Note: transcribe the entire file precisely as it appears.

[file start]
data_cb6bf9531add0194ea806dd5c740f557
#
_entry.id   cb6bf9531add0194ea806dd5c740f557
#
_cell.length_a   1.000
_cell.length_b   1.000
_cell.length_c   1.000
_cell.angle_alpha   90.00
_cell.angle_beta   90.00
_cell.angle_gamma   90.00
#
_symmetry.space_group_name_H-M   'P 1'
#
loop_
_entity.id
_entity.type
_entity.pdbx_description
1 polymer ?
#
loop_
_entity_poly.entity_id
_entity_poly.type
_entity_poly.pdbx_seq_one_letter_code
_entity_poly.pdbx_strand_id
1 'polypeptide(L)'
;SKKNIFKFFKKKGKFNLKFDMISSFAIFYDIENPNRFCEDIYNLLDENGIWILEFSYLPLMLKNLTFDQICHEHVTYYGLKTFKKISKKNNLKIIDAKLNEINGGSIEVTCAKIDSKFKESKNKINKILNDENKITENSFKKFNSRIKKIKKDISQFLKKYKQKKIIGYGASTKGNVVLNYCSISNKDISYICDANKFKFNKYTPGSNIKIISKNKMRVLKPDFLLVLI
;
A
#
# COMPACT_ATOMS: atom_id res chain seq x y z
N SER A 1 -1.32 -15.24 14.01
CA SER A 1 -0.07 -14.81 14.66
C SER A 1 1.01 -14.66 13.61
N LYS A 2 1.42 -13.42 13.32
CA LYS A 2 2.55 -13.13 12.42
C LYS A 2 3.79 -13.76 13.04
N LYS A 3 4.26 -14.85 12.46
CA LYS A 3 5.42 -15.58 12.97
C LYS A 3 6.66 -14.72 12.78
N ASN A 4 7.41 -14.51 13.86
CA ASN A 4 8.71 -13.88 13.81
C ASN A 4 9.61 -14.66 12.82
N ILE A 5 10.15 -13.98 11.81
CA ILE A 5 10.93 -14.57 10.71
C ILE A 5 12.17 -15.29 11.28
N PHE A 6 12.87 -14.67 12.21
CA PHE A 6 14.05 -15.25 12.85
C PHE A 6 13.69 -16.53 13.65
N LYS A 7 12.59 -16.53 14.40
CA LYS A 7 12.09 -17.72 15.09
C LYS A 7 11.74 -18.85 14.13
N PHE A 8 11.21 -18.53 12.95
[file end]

data_cb6bf9531add0194ea806dd5c740f557
#
_entry.id   cb6bf9531add0194ea806dd5c740f557
#
_cell.length_a   1.000
_cell.length_b   1.000
_cell.length_c   1.000
_cell.angle_alpha   90.00
_cell.angle_beta   90.00
_cell.angle_gamma   90.00
#
_symmetry.space_group_name_H-M   'P 1'
#
loop_
_entity.id
_entity.type
_entity.pdbx_description
1 polymer ?
#
loop_
_entity_poly.entity_id
_entity_poly.type
_entity_poly.pdbx_seq_one_letter_code
_entity_poly.pdbx_strand_id
1 'polypeptide(L)'
;SKKNIFKFFKKKGKFNLKFDMISSFAIFYDIENPNRFCEDIYNLLDENGIWILEFSYLPLMLKNLTFDQICHEHVTYYGLKTFKKISKKNNLKIIDAKLNEINGGSIEVTCAKIDSKFKESKNKINKILNDENKITENSFKKFNSRIKKIKKDISQFLKKYKQKKIIGYGASTKGNVVLNYCSISNKDISYICDANKFKFNKYTPGSNIKIISKNKMRVLKPDFLLVLI
;
A
#
# COMPACT_ATOMS: atom_id res chain seq x y z
N SER A 1 -1.32 -15.24 14.01
CA SER A 1 -0.07 -14.81 14.66
C SER A 1 1.01 -14.66 13.61
N LYS A 2 1.42 -13.42 13.32
CA LYS A 2 2.55 -13.13 12.42
C LYS A 2 3.79 -13.76 13.04
N LYS A 3 4.26 -14.85 12.46
CA LYS A 3 5.42 -15.58 12.97
C LYS A 3 6.66 -14.72 12.78
N ASN A 4 7.41 -14.51 13.86
CA ASN A 4 8.71 -13.88 13.81
C ASN A 4 9.61 -14.66 12.82
N ILE A 5 10.15 -13.98 11.81
CA ILE A 5 10.93 -14.57 10.71
C ILE A 5 12.17 -15.29 11.28
N PHE A 6 12.87 -14.67 12.21
CA PHE A 6 14.05 -15.25 12.85
C PHE A 6 13.69 -16.53 13.65
N LYS A 7 12.59 -16.53 14.40
CA LYS A 7 12.09 -17.72 15.09
C LYS A 7 11.74 -18.85 14.13
N PHE A 8 11.21 -18.53 12.95